In legislative terms, a markup is a special session held to amend a bill. The National Nanotechnology (NNI) Amendment Act was scheduled for markup in the House Committee on Science and Technology at 11 am on May 7, 2008, in Rayburn 2318. Most of the amendments were related to education, so I thought I should observe this step of the process - even though I'd been warned that it was totally unpredicable how long this process might take.
You never know what kind of line you might face at the security gates in Congress, and I had arrived punctually at other sessions only to be without a seat, so I left in plenty of time to get to the committee meeting room. I was there and seated slightly before 11, with time to reread the amendments as I waited for the members to file in.
May is still school group visit season in DC and just at 11, a group of 15 8th graders slid into seats all around me. After years of working with kids on the floor of a science center, I had no problem chatting them up, to the mild annoyance of their chaperones. They were from California - Silicon Valley - learned nothing about nano in their schools, but knew a little bit about it from TV, the Web, and popular culture. They were also on a tight schedule, and within 5 minutes were rounded up and herded out the door by their wrangler, who was eager to move onto the next stop (probably lunch). I looked up at the wall clock and was surprised to see it was after 11:20 – still no committee members.
Afraid I had screwed up the time, I looked around the room. There were 20 or 25 other spectators like me. Some of them held binders that had “Hearing on the NNI” printed in large letters on the spine. Others had picked up the press materials, and were texting or reading to kill time. Obviously this was the right place and time.
11:30…11:45…12:00…You know when you are waiting for a bus, then give up convinced it’s not coming only to have it drive up after you are out of shouting distance? I was positive something like that would happen if I got out of my seat. Now I really wanted to see the markup session, if only to explain why I had been out of the office for so long.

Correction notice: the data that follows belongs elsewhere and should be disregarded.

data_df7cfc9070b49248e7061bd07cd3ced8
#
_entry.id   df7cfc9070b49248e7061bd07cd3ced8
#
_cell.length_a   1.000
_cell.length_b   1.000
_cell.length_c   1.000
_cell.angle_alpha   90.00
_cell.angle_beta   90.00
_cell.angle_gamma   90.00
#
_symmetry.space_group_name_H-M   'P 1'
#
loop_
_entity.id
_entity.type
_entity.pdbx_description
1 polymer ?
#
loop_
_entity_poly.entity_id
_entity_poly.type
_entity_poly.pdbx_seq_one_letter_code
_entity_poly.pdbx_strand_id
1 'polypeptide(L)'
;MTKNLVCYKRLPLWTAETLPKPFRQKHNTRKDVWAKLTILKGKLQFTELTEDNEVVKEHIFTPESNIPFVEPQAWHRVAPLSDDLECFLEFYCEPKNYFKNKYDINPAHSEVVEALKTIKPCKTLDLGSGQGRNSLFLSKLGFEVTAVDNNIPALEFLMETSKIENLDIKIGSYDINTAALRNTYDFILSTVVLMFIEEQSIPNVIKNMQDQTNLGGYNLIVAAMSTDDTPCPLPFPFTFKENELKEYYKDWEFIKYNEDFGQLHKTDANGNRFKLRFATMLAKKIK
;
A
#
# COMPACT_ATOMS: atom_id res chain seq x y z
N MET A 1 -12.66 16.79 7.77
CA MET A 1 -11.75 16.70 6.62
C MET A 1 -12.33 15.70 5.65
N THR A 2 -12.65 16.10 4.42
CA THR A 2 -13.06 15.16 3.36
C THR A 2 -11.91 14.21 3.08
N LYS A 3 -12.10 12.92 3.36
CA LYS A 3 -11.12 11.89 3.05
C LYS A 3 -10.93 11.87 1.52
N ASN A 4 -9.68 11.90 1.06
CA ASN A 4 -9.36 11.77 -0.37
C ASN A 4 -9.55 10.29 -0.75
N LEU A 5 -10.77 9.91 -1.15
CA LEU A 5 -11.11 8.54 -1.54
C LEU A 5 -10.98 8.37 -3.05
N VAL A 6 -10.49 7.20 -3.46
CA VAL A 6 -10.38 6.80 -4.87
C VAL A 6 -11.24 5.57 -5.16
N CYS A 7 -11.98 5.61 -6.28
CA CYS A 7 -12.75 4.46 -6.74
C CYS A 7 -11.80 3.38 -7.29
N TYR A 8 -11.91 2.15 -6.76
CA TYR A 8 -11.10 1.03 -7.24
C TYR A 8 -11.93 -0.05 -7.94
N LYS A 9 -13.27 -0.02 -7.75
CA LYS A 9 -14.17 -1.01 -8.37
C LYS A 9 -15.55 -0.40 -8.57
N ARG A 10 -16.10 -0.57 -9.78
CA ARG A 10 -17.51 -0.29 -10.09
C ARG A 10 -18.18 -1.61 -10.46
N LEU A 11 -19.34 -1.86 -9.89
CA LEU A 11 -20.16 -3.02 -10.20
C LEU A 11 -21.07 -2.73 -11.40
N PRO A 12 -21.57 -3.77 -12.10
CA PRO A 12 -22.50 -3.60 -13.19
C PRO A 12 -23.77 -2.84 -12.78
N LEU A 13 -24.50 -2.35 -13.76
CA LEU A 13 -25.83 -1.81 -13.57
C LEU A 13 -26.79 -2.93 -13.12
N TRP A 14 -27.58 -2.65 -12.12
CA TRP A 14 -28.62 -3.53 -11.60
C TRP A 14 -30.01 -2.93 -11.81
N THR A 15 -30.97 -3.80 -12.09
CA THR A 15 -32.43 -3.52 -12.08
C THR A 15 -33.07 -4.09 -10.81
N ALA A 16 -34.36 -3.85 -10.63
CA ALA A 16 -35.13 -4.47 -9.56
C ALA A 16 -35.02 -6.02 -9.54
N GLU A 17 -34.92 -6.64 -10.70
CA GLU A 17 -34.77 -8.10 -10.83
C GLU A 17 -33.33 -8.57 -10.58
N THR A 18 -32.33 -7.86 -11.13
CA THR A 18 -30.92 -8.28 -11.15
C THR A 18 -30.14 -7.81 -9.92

Bored, I looked around the room at the décor – the curtains, the upholstery, anything. For the first time, I noticed two inscriptions on either side of the chamber wall behind the podium. “Where there is no vision, the people perish” Proverbs 29:18. Huh? Biblical passages in the House? The other quotation was at least more poetic: “For I dipped into the future, as far as I could see. Saw the vision of the world and all the wonder that would be.” Tennyson. Appropriate to a room for deliberating about science and technology, sure. But I was vaguely annoyed that there wasn’t an American author selected for these passages.
A handful of representatives finally drifted into the room around 12:15. At 12:20, Chairman Gordon gave his opening remarks. A few other members added their verbal support, after which the bill was considered read.
Ms. Eddie Bernice Johnson, of Texas’s 30th District, was given 5 minutes to introduce and explain her suggested amendment: that at least one member of the new advisory panel mandated by the bill should be employed by and represent a minority-serving institution.
Ms. Johnson also added specific wording that the Education and Societal Dimensions Program area should include education regarding the environmental, health and safety, and other societal aspects of nanotechnology.
Then it was the turn of Mr. Brian Baird of Washington’s 3rd District. He added that agencies should provide Internet access from nano research facilities to secondary school students and their teachers, as well as procedures and technical support to use these facilities. Mr. Baird also suggested additional wording to ensure networking and remote access capabilities of nano research facilities
Five minutes later, a verbal vote approved the bill as amended and HR 5940 was recommended for the calendar for the full House as soon as possible. Total session time from order to adjournment: 20 minutes! (Not counting 100 minutes of waiting time)
What are the implications of these amendments for the NISE Network?
- It is valuable for the Diversity, Equity and Accessibility Task Force to build contacts with historically black colleges and universities and with Hispanic communities. Representation on the Advisory Panel will ensure a concern with products and programs directed to underserved minorities.
- Topics of environmental, health and safety and societal issues of nanotech will continue to provide fodder for forums and public discourse.
- A question: Can science museums and centers provide central locations for remote access to nano research sites for secondary schools and their teachers? Is this a possible expansion path for formal/informal education collaboration?